I had triple checked every resistor and made sure everything else is aligned. The LEDs both work so I know that power is getting to the PCBs. I biased both pots to 12V. However am a complete novice to DIY and schematics. Any assistance to help locate the issue would be greatly appreciated. I've attached some photos. Not sure if the messy solder work is the culprit or even how to test with my multi meter.
 

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Mooly

Administrator
Paid Member
2007-09-15 8:14 am
If you have no sound then you must confirm that the midpoint setting (the 12 volts) is still correct.

Also confirm the FET's are drawing current. Ideally you measure the voltage across one of the 0.47 or 0.68 ohm resistors and calculate using ohms law. You should have around 0.37 volts across either 0.47 ohm for example.

Make sure the speaker connections are correct. Remember the ACA positive terminal is actually ground and the negative is the output of the amp.
 
If you have no sound then you must confirm that the midpoint setting (the 12 volts) is still correct.

Also confirm the FET's are drawing current. Ideally you measure the voltage across one of the 0.47 or 0.68 ohm resistors and calculate using ohms law. You should have around 0.37 volts across either 0.47 ohm for example.

Make sure the speaker connections are correct. Remember the ACA positive terminal is actually ground and the negative is the output of the amp.

Thanks for that. I just checked with 2 different multi meters. The PCB with side B of the RCA input measured .35 volts across each .47ohm resister and .48 volts across the .68ohm resister.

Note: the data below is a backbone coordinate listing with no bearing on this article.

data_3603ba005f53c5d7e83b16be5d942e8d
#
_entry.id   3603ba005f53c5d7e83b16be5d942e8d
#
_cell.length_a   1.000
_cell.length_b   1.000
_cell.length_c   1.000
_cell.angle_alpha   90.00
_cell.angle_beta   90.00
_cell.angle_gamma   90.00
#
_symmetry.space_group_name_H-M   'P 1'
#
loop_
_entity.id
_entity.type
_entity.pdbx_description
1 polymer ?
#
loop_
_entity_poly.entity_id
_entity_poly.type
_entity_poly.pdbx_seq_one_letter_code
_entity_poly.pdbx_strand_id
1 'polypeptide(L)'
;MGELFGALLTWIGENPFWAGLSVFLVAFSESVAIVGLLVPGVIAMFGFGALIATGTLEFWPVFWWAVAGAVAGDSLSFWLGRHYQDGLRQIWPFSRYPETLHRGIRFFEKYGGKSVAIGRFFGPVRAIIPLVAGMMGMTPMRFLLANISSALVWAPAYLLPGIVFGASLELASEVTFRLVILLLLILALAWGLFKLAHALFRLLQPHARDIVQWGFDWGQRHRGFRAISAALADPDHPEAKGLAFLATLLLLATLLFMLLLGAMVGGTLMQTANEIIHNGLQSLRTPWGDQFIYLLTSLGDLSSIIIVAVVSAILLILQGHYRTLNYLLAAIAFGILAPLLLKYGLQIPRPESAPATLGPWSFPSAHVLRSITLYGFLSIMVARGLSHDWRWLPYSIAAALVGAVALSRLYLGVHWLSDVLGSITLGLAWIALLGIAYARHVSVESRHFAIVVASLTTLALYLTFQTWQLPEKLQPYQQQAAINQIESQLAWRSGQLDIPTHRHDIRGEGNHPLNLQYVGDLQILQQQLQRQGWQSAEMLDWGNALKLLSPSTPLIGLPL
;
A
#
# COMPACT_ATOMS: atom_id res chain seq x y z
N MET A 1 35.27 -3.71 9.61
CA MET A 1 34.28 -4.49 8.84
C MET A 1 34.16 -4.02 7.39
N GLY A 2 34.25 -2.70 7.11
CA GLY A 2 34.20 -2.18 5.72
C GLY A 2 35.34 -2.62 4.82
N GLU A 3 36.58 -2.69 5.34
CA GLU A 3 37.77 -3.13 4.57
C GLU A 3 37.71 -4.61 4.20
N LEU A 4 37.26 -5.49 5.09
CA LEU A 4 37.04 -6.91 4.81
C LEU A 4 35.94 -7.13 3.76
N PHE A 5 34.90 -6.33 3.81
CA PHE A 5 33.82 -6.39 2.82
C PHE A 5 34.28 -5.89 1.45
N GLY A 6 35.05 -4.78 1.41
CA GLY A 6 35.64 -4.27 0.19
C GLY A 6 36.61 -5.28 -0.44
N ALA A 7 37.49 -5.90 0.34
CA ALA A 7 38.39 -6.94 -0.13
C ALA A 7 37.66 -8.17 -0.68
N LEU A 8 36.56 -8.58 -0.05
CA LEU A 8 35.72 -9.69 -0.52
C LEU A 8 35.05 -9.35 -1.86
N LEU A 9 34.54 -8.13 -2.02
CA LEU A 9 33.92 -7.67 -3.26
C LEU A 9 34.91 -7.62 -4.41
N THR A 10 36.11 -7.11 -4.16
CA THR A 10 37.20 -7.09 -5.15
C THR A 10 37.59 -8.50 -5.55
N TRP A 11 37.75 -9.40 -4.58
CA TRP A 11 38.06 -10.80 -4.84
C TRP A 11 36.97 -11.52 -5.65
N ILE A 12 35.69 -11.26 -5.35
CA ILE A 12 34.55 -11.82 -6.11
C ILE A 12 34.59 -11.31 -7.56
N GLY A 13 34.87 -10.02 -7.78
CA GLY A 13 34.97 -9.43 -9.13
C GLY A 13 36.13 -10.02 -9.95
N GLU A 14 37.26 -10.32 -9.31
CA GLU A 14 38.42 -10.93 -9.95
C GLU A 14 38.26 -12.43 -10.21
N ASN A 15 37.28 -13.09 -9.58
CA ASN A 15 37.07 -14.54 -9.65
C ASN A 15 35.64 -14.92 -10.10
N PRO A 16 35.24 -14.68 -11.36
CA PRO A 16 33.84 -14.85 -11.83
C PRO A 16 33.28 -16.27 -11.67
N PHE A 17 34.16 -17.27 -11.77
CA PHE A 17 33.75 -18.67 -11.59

On side A of the RCA jack they were not measuring anything and when I checked the bias it was around 20.5 volts and wouldn't change when I twisted it to either side to adjust the bias. Would this indicate there is an issue with the way I have put the FET at Q4 in?

I just double checked the laptop brick is 24 volts so 12 volts is correct.

Thanks.
 

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Just a comment on the soldering if I may.
There is little flow through on the board and a couple of 'blob' joints. (80%+ of ACA faults are poor solder joints.) A picture of the backs of the boards would help spot a dry or missing joint, Alan
This is from the back of the PCB with no current across the .47 or .68 resistors.
 

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Robodog

Member
2022-04-11 10:57 pm
I also agree it would be beneficial for you to take another look at the solder joints.

From your second picture of the board (20220430_142531.jpg), both Q1 and Q2 show little solder and on Q2 some of the pad of the upper two terminals do not even look covered. I am sure you did solder these and it is a trick of the lighting, but I can still see a lot of the pad exposed.

I would start with those two places and re-flow all three terminals on both, adding a bit more solder to the joint while you are at it.